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5 Under 40: Leila Regan-Porter

Leila Regan-Porter, 36

Executive Assistant, Otis Redding Foundation | President, Board of Directors of Bragg Jam

 

Tell us about your activities in the community, especially what you’re most excited about?

I’ve been on the board of Bragg Jam since 2013, and before taking the helm of president I was marketing co-chair, which is a role that has changed immensely as the festival and promotional tools have grown. Seeing Bragg Jam grow from a handful of stages to this far-reaching umbrella that covers Second Sunday and the Magnolia Soap Box Derby has been so inspiring, and getting to take a step back and see the fruits of our labors on the big weekend is awesome. 

 

During normal working hours, I’m at the Otis Redding Foundation, where I’ve been since moving to Macon in 2012. The organization has spread its wings to reach so many more kids in music, and I love hearing students talk about how the programs have affected them in a myriad of ways, like how they’ve made new friends who they want to make music with, or how it’s given them confidence to go after something else, or how they never thought they could write a song and now it’s all they want to do. 

 

 

As you look to the future, what are your professional and personal goals?

As long as I’m connecting to this community in some meaningful way, I’ll be happy. I’ll always be willing to work hard for a cause I believe in, something that helps and makes a difference in people’s lives. Macon is so lucky because there are always people who care and want to use their time and skills to make it a better place. 

 

 

What are you personally committed to accomplishing in Macon and why?

Bringing people together to show that we are more alike than we are different means a lot to me. We can argue about a lot of things, and anyone can find faults in what you’re doing, but unless they are willing to help out and find a solution, you’ve just got to do your best with what you’ve got. Bragg Jam and the Otis Music Camp always bring people of all different types together and I’m so proud to help make both of them become a reality.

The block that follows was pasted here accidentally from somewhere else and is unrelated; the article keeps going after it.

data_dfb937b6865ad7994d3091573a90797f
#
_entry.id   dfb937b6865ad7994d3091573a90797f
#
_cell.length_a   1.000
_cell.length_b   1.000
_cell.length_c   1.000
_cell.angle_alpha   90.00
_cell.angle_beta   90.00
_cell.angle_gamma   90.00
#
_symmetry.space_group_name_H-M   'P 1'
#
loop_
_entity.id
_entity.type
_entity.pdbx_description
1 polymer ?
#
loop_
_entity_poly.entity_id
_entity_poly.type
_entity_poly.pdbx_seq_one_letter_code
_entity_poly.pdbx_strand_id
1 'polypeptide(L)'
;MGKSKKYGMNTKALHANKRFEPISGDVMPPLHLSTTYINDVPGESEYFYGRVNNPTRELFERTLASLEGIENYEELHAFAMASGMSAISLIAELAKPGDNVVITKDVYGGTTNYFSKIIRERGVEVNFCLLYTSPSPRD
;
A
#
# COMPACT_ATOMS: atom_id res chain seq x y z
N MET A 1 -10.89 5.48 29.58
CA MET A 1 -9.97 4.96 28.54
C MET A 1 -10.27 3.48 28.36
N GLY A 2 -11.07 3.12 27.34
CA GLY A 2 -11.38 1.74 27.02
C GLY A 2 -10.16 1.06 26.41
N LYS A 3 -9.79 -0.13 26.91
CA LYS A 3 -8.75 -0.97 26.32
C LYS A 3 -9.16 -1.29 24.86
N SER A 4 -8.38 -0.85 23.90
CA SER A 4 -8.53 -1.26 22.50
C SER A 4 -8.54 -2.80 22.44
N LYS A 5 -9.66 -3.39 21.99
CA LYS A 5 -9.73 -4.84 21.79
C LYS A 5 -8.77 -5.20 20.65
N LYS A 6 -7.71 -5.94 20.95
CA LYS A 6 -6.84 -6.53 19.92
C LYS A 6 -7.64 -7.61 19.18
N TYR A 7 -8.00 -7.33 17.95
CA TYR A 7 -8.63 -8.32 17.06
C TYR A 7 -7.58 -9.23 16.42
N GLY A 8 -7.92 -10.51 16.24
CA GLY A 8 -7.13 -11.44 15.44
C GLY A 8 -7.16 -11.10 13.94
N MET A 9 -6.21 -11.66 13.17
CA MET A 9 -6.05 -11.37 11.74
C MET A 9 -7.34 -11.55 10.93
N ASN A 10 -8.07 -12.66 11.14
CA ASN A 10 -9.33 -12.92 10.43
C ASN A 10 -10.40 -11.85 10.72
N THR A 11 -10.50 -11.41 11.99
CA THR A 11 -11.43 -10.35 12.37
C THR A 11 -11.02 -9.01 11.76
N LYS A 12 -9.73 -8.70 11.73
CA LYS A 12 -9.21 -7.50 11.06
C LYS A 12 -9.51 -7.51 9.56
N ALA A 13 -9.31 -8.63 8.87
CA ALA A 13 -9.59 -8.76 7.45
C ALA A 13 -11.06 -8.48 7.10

Right now, what is the best thing going on in Macon?

We’ve got a lot of young people putting down roots here, planning on bringing up families and continuing their careers. They are dedicated to making Macon a better place – not just through their jobs, but through all the volunteering, lending a hand, coming together and celebrating where we are and where we can go. 

 

 

What is your vision for our community?

We have so much momentum going in a few areas, and it’s easy to get caught up in that bubble. I’d love to see that momentum spread around the whole city, to equalize opportunities in areas that have been ignored while downtown has flourished. 

 

 

What needs to change to encourage continued progress in our city?

Viewing Macon as many parts which create a whole city, instead of ignoring the parts to which we don’t belong. Recognizing what each neighborhood is accomplishing and what they need, and how we can help each other out with the work we are already doing. We should reward the great work that is going on under the radar in all areas of the community. 

 

 

What would be a missed opportunity in Macon?

Taking the time to cross neighborhood lines to talk to each other and see the common problems we all face, and share solutions and resources is something that could bring us all closer together. The best example I saw was On The Table, where people really got to see how they relate to each other. 

 

 

When you talk about Macon to people who don’t live here, what do you tell them?

The people here are so incredibly friendly and giving, and the city is a beautiful, vibrant place that would surprise them. The architecture is so stunning and it’s so easily accessible; you just walk down the street and see the most beautiful buildings. The food scene is so fabulous – not to mention the home brewed beer that is popping up all over the place. 

 

 

What does it mean to be a good leader?

Listening to those around you, and making sure everyone gets a chance to share their thoughts, but also having strong conviction and sense of self. 

 

 

What do you consider your greatest achievement?

Being able to do and be all the things I love and staying true to myself while being a worker, a leader and a mother – all of that incredibly. 

 

 

What are three qualities that got you where you are today?

  1. A strong sense of self.
  2. A passion for and belief in what I do every day, whether it’s volunteer work, job or being with my family. 
  3. A good work ethic and dedication to getting the job done.
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